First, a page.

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7 December 2007
Circumcision Still A Divisive Issue In UK
by George Atkinson

Those opposed to circumcision argue that it can cause both physical and psychological harm, but an increasing body of evidence shows that circumcision is medically beneficial. Now, going head-to-head in the latest issue of the British Medical Journal, two doctors debate the vexed question of male genital modification.

Geoff Hinchley, a consultant with the British National Health Service says there is rarely a therapeutic indication for infant circumcision, yet ritual (non-therapeutic) male circumcision continues unchecked throughout the world, long after female circumcision, facial scarification, and other ritual forms of infant abuse have been made illegal. He argues that the law and principles pertaining to child protection should apply equally to both sexes, and asks why the medical profession continues with an unnecessary mutilating practice.

Hinchley admits that it may be the case that male circumcision reduces HIV risk in sexually active adults. He contends, however, that the decision on whether an individual wishes to have this procedure should be left until they are old enough to make their own informed health care choices. "Male genital mutilation is not a risk-free procedure, he adds. Far from being a harmless traditional practice, circumcision damages young boys," he added.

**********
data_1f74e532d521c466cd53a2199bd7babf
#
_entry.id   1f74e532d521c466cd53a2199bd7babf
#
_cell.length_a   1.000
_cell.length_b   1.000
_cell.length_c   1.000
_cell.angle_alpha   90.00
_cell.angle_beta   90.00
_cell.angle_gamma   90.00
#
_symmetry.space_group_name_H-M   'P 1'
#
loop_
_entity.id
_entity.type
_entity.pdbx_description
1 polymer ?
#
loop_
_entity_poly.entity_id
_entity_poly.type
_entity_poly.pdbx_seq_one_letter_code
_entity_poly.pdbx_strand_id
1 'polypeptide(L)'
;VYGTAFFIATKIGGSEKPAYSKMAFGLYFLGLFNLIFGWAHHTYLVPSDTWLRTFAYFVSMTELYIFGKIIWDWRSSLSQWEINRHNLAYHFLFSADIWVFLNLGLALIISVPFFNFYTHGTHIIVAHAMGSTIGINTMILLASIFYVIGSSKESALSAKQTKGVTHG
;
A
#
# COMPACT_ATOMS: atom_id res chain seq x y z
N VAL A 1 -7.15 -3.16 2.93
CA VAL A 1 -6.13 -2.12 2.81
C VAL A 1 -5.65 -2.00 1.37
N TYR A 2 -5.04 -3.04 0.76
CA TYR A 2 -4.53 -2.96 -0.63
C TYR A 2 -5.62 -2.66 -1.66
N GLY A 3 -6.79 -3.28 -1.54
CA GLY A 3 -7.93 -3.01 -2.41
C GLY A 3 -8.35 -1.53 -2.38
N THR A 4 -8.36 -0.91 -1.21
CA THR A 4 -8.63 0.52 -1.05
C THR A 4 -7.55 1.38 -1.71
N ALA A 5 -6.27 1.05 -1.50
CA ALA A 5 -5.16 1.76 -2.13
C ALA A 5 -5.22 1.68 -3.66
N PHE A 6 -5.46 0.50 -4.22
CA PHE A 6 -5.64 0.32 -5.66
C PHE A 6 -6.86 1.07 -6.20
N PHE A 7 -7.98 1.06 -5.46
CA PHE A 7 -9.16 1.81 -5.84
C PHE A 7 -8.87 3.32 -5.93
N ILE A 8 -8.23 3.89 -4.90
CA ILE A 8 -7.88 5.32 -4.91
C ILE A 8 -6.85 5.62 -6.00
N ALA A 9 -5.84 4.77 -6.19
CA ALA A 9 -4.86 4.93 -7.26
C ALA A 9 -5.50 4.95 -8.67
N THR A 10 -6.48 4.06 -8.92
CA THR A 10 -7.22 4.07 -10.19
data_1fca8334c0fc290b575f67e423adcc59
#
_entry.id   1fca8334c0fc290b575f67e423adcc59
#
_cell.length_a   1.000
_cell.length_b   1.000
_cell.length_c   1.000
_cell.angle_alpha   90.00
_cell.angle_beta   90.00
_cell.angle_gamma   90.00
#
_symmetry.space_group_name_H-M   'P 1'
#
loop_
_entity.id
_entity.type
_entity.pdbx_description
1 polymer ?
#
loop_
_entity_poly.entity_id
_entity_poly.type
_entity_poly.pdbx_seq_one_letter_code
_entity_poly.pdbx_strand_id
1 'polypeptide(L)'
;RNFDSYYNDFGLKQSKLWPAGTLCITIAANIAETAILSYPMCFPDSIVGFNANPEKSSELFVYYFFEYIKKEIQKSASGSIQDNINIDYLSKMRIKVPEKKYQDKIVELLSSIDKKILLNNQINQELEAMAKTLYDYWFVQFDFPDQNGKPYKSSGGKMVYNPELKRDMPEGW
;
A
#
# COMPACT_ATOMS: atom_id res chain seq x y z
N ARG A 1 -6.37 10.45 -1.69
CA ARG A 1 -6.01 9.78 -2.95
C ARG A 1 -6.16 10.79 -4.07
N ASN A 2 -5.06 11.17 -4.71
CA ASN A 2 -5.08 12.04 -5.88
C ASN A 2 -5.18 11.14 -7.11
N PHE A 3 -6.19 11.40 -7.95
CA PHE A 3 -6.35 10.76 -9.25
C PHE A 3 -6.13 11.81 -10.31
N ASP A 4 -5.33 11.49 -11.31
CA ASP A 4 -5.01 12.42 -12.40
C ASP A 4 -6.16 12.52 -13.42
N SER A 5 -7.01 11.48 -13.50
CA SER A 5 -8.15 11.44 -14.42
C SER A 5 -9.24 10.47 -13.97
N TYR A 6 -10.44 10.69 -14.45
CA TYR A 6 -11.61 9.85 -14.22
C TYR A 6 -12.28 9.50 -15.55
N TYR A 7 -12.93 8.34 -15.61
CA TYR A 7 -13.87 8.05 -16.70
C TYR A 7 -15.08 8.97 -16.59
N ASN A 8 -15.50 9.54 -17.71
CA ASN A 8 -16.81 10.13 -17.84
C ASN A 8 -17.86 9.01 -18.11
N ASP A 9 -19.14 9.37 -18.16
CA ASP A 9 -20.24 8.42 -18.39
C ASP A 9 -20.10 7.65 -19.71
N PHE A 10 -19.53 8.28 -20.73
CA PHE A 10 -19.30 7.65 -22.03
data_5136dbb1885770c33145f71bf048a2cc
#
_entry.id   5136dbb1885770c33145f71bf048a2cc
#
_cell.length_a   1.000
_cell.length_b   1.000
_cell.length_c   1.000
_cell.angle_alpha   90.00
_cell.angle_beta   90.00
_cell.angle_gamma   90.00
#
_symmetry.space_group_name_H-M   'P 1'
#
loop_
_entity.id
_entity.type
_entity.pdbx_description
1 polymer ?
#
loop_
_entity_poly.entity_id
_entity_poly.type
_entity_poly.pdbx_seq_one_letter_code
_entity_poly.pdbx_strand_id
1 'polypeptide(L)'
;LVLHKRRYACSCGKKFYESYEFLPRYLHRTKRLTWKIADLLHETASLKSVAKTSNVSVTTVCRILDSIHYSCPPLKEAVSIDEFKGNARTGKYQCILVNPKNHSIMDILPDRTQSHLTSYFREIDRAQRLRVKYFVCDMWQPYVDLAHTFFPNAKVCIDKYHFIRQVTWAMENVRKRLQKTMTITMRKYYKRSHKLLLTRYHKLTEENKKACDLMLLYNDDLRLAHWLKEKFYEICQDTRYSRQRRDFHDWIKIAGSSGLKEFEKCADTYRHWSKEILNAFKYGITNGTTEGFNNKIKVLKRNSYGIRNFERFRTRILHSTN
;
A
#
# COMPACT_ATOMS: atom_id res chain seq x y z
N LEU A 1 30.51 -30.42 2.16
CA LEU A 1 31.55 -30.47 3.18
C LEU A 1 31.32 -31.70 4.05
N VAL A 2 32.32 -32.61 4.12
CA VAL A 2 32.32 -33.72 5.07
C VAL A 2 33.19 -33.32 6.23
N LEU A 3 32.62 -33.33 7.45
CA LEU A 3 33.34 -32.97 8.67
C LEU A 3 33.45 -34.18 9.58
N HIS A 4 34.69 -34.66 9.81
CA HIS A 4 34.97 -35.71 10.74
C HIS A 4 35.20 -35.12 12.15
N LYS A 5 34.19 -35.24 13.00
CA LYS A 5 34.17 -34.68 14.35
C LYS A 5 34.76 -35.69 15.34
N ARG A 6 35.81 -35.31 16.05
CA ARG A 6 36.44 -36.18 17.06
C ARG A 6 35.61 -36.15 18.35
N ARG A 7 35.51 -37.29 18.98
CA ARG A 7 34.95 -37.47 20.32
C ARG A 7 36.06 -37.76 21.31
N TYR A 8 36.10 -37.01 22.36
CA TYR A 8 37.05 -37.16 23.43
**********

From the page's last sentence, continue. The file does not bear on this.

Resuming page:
He also notes that in terms of legal protection, both the US and the UK legal systems discriminate between the sexes when it comes to protecting boys and girls from damaging ritual genital mutilation.

But circumcision proponent Kirsten Patrick argues that, if competently performed, circumcision carries little risk and cannot be compared with female circumcision. If done under local anesthesia, she claims the pain is comparable to that from an injection for immunization.

She cites research that shows that male circumcision has been associated with a reduced risk of sexually transmitted infections, such as human papilloma virus, chancroid and syphilis. Other studies have shown that circumcision can reduce the spread of HIV. Furthermore, she says, no robust research exists examining the long term psychological effects of male infant circumcision.

Male circumcision is not illegal anywhere in the world. It is a choice that parents will make on behalf of their male children, for cultural or other reasons, and regulating its provision is the wisest course of action, she concludes.

Related:
Foreskin Restoration
HIV And Circumcision The American Penis: In Circumcision We Trust
When Circumcision Was The Cure For Everything

Source: British Medical Journal




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